Wiener: Let’s talk about the U.S. Polls show that 94 per cent of Americans believe in God, and 89 per cent believe in heaven; of those, three-fourths think they will go to heaven, but only 2 per cent think they will go to hell. This seems laughable, but what’s the harm in people believing they will go to heaven after they die—and see their mothers there?
Hitchens: All you have to do is promise them 72 virgins, and they’ll kill to get there. That’s what’s wrong with it, along with the fact that it’s a solipsistic delusion. And the spreading of delusion in the end isn’t a good thing, because credulous and deluded people are easy to exploit. People arise who are aware of that fact.
If belief in heaven was private, like the tooth fairy, I’d say fine. But tooth fairy supporters don’t come around to your house and try to convert you. They don’t try to teach your children stultifying pseudo-science in school. They don’t try to prevent access to contraception. The religious won’t leave us alone. These are not just private delusions, they’re ones they want to inflict on other people.
Wiener: Of course, you are right that we have Pat Robertson and, until recently, Jerry Falwell, saying horrible things in the name of religion. Both welcomed 9/11 as payback for America’s tolerance of homosexuality and abortion. But we have also had Martin Luther King and Daniel Berrigan and William Sloane Coffin. Why not conclude that religion can lead people to do good things as well as bad?
Hitchens: Let me start with a question: Can you name a moral action taken, or a moral statement made, by a believer that could not have been made by an atheist? I don’t think so. I’ll take your case at its strongest—that would be Dr. King. Fortunately for us, he wasn’t really a Christian, because if he had followed the preachments in Exodus about the long march to freedom, he would have invoked the right that the Bible gives to take the land of others, to enslave other tribes, to kill their members, to rape their women, and to destroy them down to their uttermost child. Fortunately for us, he didn’t take that route.
The people who actually organized the March on Washington, Bayard Rustin and A. Phillip Randolph, were both secularists and socialists. The whole case for the emancipation of black America had already been made perfectly well by secularists. I don’t particularly object to the tactic of quoting the Bible against the white Christian institutions that maintained at first slavery and then segregation. But there’s no authority in the Bible for civil rights—none whatever. There is authority for slavery and segregation.
The widespread view among white liberals that black people in some way prefer to be led by preachers is a condescending one. It leaves out heroes of the movement like Rustin and Randolph, and has licensed the assumption that people like Jesse Jackson and, much worse, a complete charlatan and thug like Al Sharpton, are somehow OK because they’ve got the word “Reverend” in front of their names. That’s done enormous damage, not just to black people, but to the country in general. It’s the Falwell equivalent.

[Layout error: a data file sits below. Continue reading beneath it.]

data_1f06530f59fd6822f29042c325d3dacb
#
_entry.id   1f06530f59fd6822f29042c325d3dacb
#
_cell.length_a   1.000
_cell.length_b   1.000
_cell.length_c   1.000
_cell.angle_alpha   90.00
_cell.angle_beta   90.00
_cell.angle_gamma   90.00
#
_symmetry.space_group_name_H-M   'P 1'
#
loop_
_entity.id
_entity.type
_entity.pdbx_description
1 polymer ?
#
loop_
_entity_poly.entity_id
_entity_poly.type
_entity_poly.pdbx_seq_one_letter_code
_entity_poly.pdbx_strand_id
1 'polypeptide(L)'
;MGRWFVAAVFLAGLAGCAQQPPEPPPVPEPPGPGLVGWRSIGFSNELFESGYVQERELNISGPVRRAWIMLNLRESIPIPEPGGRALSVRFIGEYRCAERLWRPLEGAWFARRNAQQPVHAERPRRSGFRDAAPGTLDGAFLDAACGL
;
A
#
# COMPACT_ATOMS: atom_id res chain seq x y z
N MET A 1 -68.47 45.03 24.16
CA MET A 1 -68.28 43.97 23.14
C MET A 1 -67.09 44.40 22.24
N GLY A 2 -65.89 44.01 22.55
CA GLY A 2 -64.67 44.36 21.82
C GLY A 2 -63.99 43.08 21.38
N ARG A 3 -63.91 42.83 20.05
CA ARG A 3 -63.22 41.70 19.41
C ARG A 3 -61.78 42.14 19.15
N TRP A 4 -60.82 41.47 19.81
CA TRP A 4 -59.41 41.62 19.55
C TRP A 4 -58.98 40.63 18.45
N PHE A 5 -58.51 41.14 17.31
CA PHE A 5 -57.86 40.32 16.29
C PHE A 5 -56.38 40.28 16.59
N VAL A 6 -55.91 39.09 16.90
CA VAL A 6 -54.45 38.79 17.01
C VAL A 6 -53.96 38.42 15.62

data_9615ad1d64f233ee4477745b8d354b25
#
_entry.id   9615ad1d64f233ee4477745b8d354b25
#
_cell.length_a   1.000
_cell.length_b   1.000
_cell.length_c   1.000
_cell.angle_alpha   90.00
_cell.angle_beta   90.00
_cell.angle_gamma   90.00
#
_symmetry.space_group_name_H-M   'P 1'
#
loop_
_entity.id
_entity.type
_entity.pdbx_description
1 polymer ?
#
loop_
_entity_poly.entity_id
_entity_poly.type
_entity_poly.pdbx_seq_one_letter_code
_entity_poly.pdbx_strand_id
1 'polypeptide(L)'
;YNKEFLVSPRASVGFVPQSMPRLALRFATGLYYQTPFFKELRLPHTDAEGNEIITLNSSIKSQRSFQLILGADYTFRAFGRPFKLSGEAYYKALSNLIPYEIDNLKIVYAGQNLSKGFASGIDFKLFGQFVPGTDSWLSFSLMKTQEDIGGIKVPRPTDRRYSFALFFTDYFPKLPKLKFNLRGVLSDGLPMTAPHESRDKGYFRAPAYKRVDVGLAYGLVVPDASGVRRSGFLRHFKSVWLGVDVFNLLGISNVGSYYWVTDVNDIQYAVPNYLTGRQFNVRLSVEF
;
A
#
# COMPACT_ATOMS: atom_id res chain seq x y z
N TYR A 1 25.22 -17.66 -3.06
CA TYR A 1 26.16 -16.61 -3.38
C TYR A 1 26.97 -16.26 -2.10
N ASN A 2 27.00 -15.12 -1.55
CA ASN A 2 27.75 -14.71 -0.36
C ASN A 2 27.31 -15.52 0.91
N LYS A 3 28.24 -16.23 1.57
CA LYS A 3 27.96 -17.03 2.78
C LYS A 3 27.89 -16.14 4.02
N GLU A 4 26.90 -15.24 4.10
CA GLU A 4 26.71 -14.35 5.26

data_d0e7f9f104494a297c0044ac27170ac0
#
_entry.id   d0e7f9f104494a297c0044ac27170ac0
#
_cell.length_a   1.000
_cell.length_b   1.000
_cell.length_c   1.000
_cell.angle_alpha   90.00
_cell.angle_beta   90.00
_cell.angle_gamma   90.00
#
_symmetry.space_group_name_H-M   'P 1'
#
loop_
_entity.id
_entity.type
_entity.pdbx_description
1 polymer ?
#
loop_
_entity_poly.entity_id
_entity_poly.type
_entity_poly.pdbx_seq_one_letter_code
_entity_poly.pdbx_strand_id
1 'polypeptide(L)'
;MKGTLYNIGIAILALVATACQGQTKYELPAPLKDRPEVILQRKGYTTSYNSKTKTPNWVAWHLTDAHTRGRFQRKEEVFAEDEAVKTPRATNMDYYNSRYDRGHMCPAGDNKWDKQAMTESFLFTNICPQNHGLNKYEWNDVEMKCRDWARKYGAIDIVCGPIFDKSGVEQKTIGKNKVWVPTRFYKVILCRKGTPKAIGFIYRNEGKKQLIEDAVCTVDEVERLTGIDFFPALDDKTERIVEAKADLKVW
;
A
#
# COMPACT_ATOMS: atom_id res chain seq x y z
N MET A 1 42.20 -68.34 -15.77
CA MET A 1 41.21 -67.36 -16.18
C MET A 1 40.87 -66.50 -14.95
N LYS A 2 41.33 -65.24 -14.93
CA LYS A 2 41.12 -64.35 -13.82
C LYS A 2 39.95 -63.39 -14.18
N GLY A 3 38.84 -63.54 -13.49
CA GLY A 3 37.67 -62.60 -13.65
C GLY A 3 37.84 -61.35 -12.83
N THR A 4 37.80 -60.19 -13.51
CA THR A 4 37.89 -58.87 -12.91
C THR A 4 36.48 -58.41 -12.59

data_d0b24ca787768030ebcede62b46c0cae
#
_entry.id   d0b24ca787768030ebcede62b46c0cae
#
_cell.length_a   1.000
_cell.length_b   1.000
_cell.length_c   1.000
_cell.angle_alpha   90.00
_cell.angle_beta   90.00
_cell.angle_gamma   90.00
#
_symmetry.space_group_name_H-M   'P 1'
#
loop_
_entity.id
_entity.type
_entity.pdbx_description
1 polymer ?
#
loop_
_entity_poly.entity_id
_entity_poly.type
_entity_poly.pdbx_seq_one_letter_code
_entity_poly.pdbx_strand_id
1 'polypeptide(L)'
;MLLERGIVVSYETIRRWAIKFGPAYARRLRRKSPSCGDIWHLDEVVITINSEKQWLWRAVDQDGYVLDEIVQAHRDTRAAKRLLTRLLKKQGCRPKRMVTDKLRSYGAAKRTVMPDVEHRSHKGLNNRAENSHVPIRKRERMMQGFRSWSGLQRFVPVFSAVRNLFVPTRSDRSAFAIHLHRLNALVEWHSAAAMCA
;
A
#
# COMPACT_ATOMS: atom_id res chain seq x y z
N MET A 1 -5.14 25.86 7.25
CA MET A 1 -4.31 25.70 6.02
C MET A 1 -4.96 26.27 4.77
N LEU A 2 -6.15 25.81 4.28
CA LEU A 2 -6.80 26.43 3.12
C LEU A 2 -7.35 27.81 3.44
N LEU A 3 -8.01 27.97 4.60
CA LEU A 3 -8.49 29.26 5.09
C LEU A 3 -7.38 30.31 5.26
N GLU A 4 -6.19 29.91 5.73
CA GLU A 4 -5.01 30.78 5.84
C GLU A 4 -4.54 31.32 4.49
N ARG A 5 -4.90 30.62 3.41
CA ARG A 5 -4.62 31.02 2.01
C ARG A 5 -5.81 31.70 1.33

Wiener: What about practical politics for progressives: since almost all Americans believe in God, for progressives to attack, ridicule and dismiss religion as you do is political suicide that will ensure religious Republican domination forever. Instead, we must argue that God is not on their side, and we must respect the fact that people belong to different communities of belief.
Hitchens: If you want to argue that God is not on their side, you can’t argue “that’s because he’s on my side”—you have to argue there is no such person. Marxism begins by arguing that people have to emancipate their minds. The beginning of that emancipation is outgrowing of religion. If religion were true, there would be no need for politics; you’d only need to have faith.
Wiener: I know you’ve often been told that everybody has faith in something—for most Americans, it’s Jesus; for you, it’s reason and science.
Hitchens: That’s not faith, by definition. You can’t have faith in reason. It’s not a dogma. It’s a conviction that this is the only way that discovery and progress can be made.
Wiener: The intelligent person’s argument for religion is that religion and rationality don’t compete—they deal with different parts of life. Religion answers questions that science doesn’t: Why do the innocent suffer? What is the meaning of life? What happens when we die?
Hitchens: I wish it was true. But, in fact, religion doesn’t keep its part of the bargain here. It incessantly seeks to limit first discoveries and innovation in science and then their application. Galileo, of course, but more recently discoveries about the possibilities of limiting the size of your family. Really, they don’t want us to reconsider our place in the universe, because if we face the fact that we live on a tiny speck in an immense universe, it’s going to be difficult to convince people it was all created with that tiny speck in mind. It’s not possible to believe that nonsense if you have any interest in science.
Wiener: The final killer argument of your critics is that Hitler and Stalin were not religious. The worst crimes of the 20th century did not have a religious basis. They came from political ideology.
Hitchens: That’s easy. Hitler never abandoned Christianity and recommends Catholicism quite highly in “Mein Kampf.” Fascism, as distinct from National Socialism, was in effect a Catholic movement.
Wiener: What about Stalin? He wasn’t religious.
Hitchens: Stalin—easier still. For hundreds of years, millions of Russians had been told the head of state should be a man close to God, the czar, who was head of the Russian Orthodox Church as well as absolute despot. If you’re Stalin, you shouldn’t be in the dictatorship business if you can’t exploit the pool of servility and docility that’s ready-made for you. The task of atheists is to raise people above that level of servility and credulity. No society has gone the way of gulags or concentration camps by following the path of Spinoza and Einstein and Jefferson and Thomas Paine.